FHS senior Anushka Jetly was announced as one of 40 finalists in the Regeneron Science Talent Search 2020, the nation’s oldest and most prestigious science and math competition for high school seniors, on Jan. 22. Alumni have gone on to have world-changing careers in STEM fields and earn some of the most esteemed academic honors, including the Nobel Prize, the Fields Medal, the National Medal of Science, the MacArthur Fellowship and even an Academy Award.
The 2020 finalists were selected from 1,993 highly qualified entrants, all of whom completed an original research project and extensive application process. Earlier this month, the Society and Regeneron named the top 300 scholars. The finalists were selected based on their projects’ scientific rigor and their potential to become world-changing scientists and leaders.
Finalists’ projects span a diversity of STEM-related topics including targeting cancer via signaling pathways, developing a mobile application for stroke diagnosis using deep learning and computer vision and identifying an improved method for trace level arsenic quantification in water.
The finalists will travel to Washington, D.C. from March 5-11, 2020, where they will undergo a rigorous judging process and compete for more than $1.8 million in awards. They will also have an opportunity to interact with leading scientists, meet with Members of Congress and display their projects to the public on March 8.
The finalists are each awarded at least $25,000, and the top 10 awards range from $40,000 to $250,000. The top 10 Regeneron Science Talent Search 2020 winners will be announced at a black-tie gala awards ceremony at the National Building Museum on March 10. In total, more than $3 million in awards will be distributed throughout the Regeneron Science Talent Search, which includes the awards to finalists as well as the $2,000 provided to each of the top 300 scholars and their schools.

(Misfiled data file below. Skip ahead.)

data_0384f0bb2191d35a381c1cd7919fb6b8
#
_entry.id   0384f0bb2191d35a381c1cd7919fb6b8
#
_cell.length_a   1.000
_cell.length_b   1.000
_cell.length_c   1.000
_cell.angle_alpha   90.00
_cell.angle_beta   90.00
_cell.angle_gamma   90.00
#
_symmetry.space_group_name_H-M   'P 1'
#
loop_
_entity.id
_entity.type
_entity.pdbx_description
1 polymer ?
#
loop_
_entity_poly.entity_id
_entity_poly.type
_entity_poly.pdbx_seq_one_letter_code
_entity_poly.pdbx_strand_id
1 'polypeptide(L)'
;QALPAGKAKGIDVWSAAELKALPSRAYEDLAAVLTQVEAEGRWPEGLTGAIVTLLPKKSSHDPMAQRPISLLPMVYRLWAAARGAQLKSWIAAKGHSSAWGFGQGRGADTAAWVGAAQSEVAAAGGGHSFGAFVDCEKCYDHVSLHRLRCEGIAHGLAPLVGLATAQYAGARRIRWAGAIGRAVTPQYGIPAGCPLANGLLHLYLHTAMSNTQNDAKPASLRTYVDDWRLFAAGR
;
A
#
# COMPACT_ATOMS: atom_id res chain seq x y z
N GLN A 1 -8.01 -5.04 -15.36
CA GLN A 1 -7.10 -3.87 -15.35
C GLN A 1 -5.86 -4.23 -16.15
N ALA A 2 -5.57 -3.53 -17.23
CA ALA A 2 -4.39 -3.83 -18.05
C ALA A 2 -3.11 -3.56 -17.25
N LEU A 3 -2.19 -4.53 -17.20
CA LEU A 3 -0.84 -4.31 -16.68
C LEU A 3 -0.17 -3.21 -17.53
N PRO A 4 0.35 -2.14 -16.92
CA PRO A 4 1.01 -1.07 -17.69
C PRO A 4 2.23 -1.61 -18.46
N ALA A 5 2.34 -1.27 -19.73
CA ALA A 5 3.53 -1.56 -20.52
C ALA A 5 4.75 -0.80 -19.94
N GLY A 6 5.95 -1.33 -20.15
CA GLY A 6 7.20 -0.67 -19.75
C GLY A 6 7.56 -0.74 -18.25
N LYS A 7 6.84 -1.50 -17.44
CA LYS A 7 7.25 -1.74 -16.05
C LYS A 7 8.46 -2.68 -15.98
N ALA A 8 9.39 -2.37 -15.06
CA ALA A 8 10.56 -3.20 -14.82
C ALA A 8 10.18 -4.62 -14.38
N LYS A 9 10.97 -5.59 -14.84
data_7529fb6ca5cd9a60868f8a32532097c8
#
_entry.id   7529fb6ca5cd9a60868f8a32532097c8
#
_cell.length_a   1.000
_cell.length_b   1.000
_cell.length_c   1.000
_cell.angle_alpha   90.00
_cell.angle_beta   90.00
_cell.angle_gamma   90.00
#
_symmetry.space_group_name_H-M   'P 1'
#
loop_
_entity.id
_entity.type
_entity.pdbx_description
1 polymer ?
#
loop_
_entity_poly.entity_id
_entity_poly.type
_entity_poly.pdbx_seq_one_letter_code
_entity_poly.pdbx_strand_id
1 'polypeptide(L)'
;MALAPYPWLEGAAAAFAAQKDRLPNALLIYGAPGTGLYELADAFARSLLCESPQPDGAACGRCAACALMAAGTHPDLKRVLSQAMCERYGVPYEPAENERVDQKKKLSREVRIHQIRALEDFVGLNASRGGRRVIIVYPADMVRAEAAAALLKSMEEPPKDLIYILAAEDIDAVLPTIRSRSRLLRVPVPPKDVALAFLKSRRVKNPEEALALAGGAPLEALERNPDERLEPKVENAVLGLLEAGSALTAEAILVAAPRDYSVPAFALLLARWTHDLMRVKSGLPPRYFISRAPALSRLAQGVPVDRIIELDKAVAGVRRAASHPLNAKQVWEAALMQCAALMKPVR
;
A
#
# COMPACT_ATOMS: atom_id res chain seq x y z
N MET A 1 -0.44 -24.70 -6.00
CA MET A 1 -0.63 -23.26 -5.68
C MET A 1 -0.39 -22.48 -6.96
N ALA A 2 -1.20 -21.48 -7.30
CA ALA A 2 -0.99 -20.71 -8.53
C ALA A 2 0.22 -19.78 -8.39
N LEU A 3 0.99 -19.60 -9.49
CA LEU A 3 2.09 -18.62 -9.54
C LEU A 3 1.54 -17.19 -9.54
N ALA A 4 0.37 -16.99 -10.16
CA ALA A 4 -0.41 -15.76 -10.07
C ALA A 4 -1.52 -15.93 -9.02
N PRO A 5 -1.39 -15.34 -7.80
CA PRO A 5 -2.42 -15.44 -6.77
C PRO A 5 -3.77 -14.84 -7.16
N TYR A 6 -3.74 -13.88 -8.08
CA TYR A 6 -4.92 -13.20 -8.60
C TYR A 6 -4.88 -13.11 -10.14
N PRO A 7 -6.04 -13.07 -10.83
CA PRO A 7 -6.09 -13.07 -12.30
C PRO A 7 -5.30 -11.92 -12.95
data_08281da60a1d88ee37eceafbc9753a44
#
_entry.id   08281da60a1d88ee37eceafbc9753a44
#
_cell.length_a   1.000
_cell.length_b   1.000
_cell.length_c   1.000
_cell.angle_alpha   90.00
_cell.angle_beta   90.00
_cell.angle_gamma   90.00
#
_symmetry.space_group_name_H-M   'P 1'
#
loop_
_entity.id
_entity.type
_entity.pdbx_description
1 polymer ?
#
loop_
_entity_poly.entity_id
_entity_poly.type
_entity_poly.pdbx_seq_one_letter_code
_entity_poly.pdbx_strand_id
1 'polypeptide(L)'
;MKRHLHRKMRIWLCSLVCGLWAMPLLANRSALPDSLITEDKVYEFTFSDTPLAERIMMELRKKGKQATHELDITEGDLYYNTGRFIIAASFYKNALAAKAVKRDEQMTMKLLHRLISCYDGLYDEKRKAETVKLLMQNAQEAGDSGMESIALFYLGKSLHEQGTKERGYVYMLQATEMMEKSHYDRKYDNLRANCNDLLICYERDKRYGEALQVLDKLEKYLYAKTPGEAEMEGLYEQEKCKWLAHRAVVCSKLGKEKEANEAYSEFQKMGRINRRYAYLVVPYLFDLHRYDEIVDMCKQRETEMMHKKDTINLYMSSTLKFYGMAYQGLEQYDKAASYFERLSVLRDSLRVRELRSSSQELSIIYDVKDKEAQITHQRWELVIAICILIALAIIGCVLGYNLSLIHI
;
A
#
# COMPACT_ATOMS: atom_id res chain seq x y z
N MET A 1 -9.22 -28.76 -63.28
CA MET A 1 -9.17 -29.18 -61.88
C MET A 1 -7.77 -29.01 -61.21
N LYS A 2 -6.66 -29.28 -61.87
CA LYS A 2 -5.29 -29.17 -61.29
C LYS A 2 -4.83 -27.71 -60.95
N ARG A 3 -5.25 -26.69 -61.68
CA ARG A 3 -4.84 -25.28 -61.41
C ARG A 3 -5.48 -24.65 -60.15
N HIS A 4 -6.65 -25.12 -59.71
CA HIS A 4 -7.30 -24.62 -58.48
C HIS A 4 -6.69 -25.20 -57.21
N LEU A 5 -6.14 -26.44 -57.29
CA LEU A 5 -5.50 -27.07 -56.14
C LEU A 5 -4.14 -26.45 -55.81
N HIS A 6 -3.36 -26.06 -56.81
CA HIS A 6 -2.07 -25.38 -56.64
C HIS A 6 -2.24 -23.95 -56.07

“This year’s finalists are part of the next generation of brilliant minds who – through the pursuit of science and innovation – can address many of society’s most urgent challenges and help improve our world,” said George D. Yancopoulos, M.D., Ph.D., Co-founder, President and Chief Scientific Officer of Regeneron and a Science Talent Search top winner (1976). “These students are joining a community of highly talented STS alumni who have gone on to make incredible contributions to their chosen fields and our society. If one, two or even a handful of these impressive young scholars make discoveries that impact our world, that could make all the difference.”
“The Regeneron Science Talent Search finalists are the stewards of our future,” said Maya Ajmera, President and CEO of Society for Science & the Public, Publisher of Science News and 1985 Science Talent Search alum. “These finalists are the top young scientists of our country today and they give me great hope for what lies ahead.”